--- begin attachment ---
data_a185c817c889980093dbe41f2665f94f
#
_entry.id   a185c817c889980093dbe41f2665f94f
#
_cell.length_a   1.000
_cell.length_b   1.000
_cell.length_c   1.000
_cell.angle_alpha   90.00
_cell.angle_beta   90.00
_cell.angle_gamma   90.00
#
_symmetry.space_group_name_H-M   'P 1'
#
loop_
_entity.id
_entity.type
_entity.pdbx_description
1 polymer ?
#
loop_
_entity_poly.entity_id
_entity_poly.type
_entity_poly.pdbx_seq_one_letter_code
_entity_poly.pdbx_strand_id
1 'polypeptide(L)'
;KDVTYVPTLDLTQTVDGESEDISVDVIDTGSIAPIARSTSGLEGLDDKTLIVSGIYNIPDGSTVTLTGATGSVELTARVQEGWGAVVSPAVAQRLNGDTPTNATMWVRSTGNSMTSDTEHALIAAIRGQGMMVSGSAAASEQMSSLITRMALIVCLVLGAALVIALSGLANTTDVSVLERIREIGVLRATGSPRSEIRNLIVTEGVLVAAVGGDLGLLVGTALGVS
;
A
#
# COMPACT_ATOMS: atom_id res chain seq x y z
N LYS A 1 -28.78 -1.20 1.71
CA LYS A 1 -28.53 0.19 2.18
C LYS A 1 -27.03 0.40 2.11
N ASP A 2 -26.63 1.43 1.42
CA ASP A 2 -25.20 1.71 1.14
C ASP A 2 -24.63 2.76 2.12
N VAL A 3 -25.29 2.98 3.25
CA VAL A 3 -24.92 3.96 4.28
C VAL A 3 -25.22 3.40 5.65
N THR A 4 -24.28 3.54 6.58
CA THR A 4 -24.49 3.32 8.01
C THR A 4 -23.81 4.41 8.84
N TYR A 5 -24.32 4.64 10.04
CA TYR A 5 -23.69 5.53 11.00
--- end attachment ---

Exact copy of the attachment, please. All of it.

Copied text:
data_a185c817c889980093dbe41f2665f94f
#
_entry.id   a185c817c889980093dbe41f2665f94f
#
_cell.length_a   1.000
_cell.length_b   1.000
_cell.length_c   1.000
_cell.angle_alpha   90.00
_cell.angle_beta   90.00
_cell.angle_gamma   90.00
#
_symmetry.space_group_name_H-M   'P 1'
#
loop_
_entity.id
_entity.type
_entity.pdbx_description
1 polymer ?
#
loop_
_entity_poly.entity_id
_entity_poly.type
_entity_poly.pdbx_seq_one_letter_code
_entity_poly.pdbx_strand_id
1 'polypeptide(L)'
;KDVTYVPTLDLTQTVDGESEDISVDVIDTGSIAPIARSTSGLEGLDDKTLIVSGIYNIPDGSTVTLTGATGSVELTARVQEGWGAVVSPAVAQRLNGDTPTNATMWVRSTGNSMTSDTEHALIAAIRGQGMMVSGSAAASEQMSSLITRMALIVCLVLGAALVIALSGLANTTDVSVLERIREIGVLRATGSPRSEIRNLIVTEGVLVAAVGGDLGLLVGTALGVS
;
A
#
# COMPACT_ATOMS: atom_id res chain seq x y z
N LYS A 1 -28.78 -1.20 1.71
CA LYS A 1 -28.53 0.19 2.18
C LYS A 1 -27.03 0.40 2.11
N ASP A 2 -26.63 1.43 1.42
CA ASP A 2 -25.20 1.71 1.14
C ASP A 2 -24.63 2.76 2.12
N VAL A 3 -25.29 2.98 3.25
CA VAL A 3 -24.92 3.96 4.28
C VAL A 3 -25.22 3.40 5.65
N THR A 4 -24.28 3.54 6.58
CA THR A 4 -24.49 3.32 8.01
C THR A 4 -23.81 4.41 8.84
N TYR A 5 -24.32 4.64 10.04
CA TYR A 5 -23.69 5.53 11.00